Halal Industry 

UAE launches integrated ‘Arab system’ for mutual recognition of halal certificates

| 18 February, 2019
 Seban Scaria
UAE launches integrated ‘Arab system’ for mutual recognition of halal certificates
Photo: Adel Alsaqer, Director General, AIDMO, Sultan bin Saeed Al Mansoori, UAE Minister of the Economy, and ESMA Director General Abdulla Al Maeeni at the unveiling of the Arab halal system in Dubai, UAE, Feb 18 2019. SALAAM GATEWAY/Najeeb Abdul Noor

DUBAI - An integrated system to facilitate the mutual recognition of halal certificates among Arab countries was unveiled today in Dubai.

The new programme, by the Emirates Authority for Standardisation and Metrology (ESMA) and the Arab Industrial Development and Mining Organisation (AIDMO), was developed to boost the trade of halal products in the Middle East and North Africa.

“The first Arab halal system will include mutual recognition of halal certificates and easing the trade movement between our Arab countries and the world,” UAE Minister of Economy and ESMA Chairman Sultan Al Mansoori said today during the launch of the programme.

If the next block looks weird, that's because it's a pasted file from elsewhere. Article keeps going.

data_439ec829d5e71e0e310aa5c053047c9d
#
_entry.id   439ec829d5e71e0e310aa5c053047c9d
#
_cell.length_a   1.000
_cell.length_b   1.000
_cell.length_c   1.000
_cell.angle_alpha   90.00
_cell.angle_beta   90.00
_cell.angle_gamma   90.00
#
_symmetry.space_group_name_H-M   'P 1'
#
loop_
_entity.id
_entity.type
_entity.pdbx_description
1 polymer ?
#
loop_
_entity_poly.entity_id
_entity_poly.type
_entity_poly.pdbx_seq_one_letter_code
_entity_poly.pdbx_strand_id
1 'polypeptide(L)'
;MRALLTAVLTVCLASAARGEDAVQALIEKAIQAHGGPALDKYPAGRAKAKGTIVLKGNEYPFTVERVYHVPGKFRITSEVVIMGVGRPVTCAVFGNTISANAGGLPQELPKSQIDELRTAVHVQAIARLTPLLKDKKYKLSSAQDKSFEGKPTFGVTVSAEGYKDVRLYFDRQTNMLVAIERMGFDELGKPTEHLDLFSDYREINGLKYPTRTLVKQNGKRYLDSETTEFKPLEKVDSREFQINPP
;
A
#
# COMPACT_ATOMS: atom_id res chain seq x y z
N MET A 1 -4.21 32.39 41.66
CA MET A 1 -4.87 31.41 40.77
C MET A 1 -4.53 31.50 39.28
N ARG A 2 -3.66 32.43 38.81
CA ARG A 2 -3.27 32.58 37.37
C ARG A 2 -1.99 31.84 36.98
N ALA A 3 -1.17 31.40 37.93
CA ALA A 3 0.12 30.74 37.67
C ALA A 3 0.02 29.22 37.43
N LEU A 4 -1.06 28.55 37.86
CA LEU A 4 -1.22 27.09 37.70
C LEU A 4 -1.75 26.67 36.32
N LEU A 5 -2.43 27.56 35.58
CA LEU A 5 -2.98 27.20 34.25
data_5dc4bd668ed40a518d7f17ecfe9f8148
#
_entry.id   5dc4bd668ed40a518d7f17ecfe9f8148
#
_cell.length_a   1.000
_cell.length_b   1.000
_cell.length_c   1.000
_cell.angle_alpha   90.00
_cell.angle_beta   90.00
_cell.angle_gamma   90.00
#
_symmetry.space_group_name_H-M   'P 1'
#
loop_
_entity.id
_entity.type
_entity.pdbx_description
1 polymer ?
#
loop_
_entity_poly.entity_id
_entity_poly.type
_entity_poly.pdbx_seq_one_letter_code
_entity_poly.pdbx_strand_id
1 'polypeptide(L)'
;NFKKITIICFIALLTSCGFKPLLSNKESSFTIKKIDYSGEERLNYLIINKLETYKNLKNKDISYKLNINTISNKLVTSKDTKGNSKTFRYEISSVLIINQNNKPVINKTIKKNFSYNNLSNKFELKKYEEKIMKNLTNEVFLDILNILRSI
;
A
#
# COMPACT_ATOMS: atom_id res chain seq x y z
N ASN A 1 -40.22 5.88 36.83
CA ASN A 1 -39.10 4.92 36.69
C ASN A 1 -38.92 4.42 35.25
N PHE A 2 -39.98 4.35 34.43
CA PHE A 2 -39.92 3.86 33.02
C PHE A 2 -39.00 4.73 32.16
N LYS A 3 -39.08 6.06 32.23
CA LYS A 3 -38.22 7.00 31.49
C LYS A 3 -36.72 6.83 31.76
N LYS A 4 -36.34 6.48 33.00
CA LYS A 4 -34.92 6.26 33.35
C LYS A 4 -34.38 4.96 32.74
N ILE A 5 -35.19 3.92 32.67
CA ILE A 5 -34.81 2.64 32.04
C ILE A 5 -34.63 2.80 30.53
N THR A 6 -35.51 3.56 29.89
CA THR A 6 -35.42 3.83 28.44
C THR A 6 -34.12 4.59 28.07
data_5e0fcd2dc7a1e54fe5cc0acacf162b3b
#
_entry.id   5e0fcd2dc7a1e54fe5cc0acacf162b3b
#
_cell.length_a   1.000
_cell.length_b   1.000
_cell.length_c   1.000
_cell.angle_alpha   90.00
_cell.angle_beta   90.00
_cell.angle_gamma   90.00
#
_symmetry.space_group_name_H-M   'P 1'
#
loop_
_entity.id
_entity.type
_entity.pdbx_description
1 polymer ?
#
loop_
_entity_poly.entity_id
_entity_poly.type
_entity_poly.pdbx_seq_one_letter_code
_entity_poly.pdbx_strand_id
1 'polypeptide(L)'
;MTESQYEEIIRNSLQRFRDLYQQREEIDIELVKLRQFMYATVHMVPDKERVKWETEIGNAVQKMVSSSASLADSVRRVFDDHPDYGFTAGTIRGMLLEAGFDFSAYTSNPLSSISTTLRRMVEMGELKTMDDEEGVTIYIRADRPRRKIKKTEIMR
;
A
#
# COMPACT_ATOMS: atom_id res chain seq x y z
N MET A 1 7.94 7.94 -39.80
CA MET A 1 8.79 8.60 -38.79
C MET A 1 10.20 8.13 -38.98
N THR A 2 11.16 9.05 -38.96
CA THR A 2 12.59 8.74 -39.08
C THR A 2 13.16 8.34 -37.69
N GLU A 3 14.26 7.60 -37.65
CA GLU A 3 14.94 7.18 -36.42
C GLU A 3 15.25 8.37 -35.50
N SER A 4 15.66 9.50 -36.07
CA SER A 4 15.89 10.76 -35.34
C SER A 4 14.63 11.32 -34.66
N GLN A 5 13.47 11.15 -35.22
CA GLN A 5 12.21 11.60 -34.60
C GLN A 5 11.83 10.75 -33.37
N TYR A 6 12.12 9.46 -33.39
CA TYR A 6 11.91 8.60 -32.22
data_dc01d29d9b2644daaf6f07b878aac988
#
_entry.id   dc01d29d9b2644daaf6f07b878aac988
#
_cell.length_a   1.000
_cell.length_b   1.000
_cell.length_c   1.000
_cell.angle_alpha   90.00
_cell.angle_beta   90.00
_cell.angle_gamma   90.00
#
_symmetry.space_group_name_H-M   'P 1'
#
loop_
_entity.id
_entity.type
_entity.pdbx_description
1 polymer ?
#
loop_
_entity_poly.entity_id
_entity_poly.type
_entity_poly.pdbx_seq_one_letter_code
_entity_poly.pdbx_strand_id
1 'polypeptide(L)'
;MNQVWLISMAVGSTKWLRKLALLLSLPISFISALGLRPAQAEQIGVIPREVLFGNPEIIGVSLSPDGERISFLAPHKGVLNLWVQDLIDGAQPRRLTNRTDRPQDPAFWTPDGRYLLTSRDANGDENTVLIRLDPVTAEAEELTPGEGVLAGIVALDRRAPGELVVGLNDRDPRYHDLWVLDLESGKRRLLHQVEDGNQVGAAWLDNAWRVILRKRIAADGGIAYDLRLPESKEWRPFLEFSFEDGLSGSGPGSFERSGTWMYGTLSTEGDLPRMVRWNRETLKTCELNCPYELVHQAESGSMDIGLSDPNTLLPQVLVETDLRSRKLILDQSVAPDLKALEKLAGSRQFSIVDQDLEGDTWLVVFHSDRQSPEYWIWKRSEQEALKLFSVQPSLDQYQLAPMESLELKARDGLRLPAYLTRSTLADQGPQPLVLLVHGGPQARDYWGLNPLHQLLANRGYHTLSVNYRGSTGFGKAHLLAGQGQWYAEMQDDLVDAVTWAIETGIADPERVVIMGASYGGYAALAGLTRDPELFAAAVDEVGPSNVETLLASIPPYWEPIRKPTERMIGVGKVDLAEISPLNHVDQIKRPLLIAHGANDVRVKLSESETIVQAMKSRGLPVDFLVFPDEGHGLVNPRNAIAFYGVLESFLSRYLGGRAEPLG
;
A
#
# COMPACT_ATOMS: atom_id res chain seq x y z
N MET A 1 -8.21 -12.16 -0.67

The new programme will also consist of rules and procedures for a new region-wide halal certificate and mark, to be introduced in interested Arab countries as an optional label.

Companies that want to obtain the Arab halal certificate and label can apply directly to the halal authorities in any Arab country contracting with AIDMO, said the body’s Director General Adel Alsaqer.

In his presentation at the launch of the programme, Alsaqer said the Arab system will be applied in the states that are willing to sign on for the programme with AIDMO and the halal authorities in those countries.

Morocco-based AIDMO operates within the ambit of the League of Arab States, better known as the Arab League. Its 22-member countries are all part of the Arab League.

The Arab halal programme was also developed to ensure manufacturer and supplier compliance with halal standards in the Arab world and protect consumers from fake halal products or those using fake halal labels, said Alsaqer.

The programme can be applied to locally-consumed products, imports and exports.

Companies are also expected to meet the requirements of food safety management systems such as ISO 22,000, HACCP and other relevant internationally-recognised systems.

(Reporting by Seban Scaria; Editing by Emmy Abdul Alim emmy.alim@refinitiv.com)

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